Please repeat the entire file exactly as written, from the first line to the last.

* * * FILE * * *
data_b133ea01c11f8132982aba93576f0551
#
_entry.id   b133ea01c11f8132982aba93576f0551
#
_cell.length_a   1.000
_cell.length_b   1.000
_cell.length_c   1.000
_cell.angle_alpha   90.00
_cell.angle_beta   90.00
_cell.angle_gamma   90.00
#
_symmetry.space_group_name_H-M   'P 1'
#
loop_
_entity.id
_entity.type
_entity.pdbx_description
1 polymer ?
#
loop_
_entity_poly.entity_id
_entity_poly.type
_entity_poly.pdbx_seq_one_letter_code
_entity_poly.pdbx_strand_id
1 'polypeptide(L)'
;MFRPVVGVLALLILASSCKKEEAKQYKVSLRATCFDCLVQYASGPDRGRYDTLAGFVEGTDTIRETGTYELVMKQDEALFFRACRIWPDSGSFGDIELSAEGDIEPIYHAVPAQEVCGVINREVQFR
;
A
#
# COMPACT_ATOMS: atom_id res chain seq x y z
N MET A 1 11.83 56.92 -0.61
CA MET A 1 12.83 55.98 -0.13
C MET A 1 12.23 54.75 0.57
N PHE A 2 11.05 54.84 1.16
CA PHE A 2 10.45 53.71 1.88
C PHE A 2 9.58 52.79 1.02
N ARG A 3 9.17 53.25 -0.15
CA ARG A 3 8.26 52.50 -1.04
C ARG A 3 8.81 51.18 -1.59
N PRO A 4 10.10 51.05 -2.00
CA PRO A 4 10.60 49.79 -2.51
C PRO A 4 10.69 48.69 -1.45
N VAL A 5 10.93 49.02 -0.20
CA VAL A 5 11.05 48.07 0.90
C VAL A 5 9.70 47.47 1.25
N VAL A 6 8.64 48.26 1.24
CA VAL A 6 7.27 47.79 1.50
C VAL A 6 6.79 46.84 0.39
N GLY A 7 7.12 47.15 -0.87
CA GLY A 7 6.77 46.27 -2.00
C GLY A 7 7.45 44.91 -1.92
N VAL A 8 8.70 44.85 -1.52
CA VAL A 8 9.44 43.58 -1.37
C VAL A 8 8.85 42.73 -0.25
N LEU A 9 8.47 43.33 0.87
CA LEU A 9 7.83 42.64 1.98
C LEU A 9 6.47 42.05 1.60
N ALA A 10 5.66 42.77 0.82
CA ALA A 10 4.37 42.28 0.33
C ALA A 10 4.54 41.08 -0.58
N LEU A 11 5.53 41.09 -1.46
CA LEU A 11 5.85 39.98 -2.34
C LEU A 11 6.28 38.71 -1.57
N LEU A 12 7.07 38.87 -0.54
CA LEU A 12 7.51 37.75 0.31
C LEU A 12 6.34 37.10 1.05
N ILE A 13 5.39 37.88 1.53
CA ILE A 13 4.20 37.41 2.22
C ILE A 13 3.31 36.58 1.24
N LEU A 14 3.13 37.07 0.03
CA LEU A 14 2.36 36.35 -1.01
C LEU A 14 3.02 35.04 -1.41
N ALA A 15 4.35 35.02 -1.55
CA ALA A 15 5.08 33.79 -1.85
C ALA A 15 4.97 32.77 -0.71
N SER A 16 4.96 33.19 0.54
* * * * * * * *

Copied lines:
data_b133ea01c11f8132982aba93576f0551
#
_entry.id   b133ea01c11f8132982aba93576f0551
#
_cell.length_a   1.000
_cell.length_b   1.000
_cell.length_c   1.000
_cell.angle_alpha   90.00
_cell.angle_beta   90.00
_cell.angle_gamma   90.00
#
_symmetry.space_group_name_H-M   'P 1'
#
loop_
_entity.id
_entity.type
_entity.pdbx_description
1 polymer ?
#
loop_
_entity_poly.entity_id
_entity_poly.type
_entity_poly.pdbx_seq_one_letter_code
_entity_poly.pdbx_strand_id
1 'polypeptide(L)'
;MFRPVVGVLALLILASSCKKEEAKQYKVSLRATCFDCLVQYASGPDRGRYDTLAGFVEGTDTIRETGTYELVMKQDEALFFRACRIWPDSGSFGDIELSAEGDIEPIYHAVPAQEVCGVINREVQFR
;
A
#
# COMPACT_ATOMS: atom_id res chain seq x y z
N MET A 1 11.83 56.92 -0.61
CA MET A 1 12.83 55.98 -0.13
C MET A 1 12.23 54.75 0.57
N PHE A 2 11.05 54.84 1.16
CA PHE A 2 10.45 53.71 1.88
C PHE A 2 9.58 52.79 1.02
N ARG A 3 9.17 53.25 -0.15
CA ARG A 3 8.26 52.50 -1.04
C ARG A 3 8.81 51.18 -1.59
N PRO A 4 10.10 51.05 -2.00
CA PRO A 4 10.60 49.79 -2.51
C PRO A 4 10.69 48.69 -1.45
N VAL A 5 10.93 49.02 -0.20
CA VAL A 5 11.05 48.07 0.90
C VAL A 5 9.70 47.47 1.25
N VAL A 6 8.64 48.26 1.24
CA VAL A 6 7.27 47.79 1.50
C VAL A 6 6.79 46.84 0.39
N GLY A 7 7.12 47.15 -0.87
CA GLY A 7 6.77 46.27 -2.00
C GLY A 7 7.45 44.91 -1.92
N VAL A 8 8.70 44.85 -1.52
CA VAL A 8 9.44 43.58 -1.37
C VAL A 8 8.85 42.73 -0.25
N LEU A 9 8.47 43.33 0.87
CA LEU A 9 7.83 42.64 1.98
C LEU A 9 6.47 42.05 1.60
N ALA A 10 5.66 42.77 0.82
CA ALA A 10 4.37 42.28 0.33
C ALA A 10 4.54 41.08 -0.58
N LEU A 11 5.53 41.09 -1.46
CA LEU A 11 5.85 39.98 -2.34
C LEU A 11 6.28 38.71 -1.57
N LEU A 12 7.07 38.87 -0.54
CA LEU A 12 7.51 37.75 0.31
C LEU A 12 6.34 37.10 1.05
N ILE A 13 5.39 37.88 1.53
CA ILE A 13 4.20 37.41 2.22
C ILE A 13 3.31 36.58 1.24
N LEU A 14 3.13 37.07 0.03
CA LEU A 14 2.36 36.35 -1.01
C LEU A 14 3.02 35.04 -1.41
N ALA A 15 4.35 35.02 -1.55
CA ALA A 15 5.08 33.79 -1.85
C ALA A 15 4.97 32.77 -0.71
N SER A 16 4.96 33.19 0.54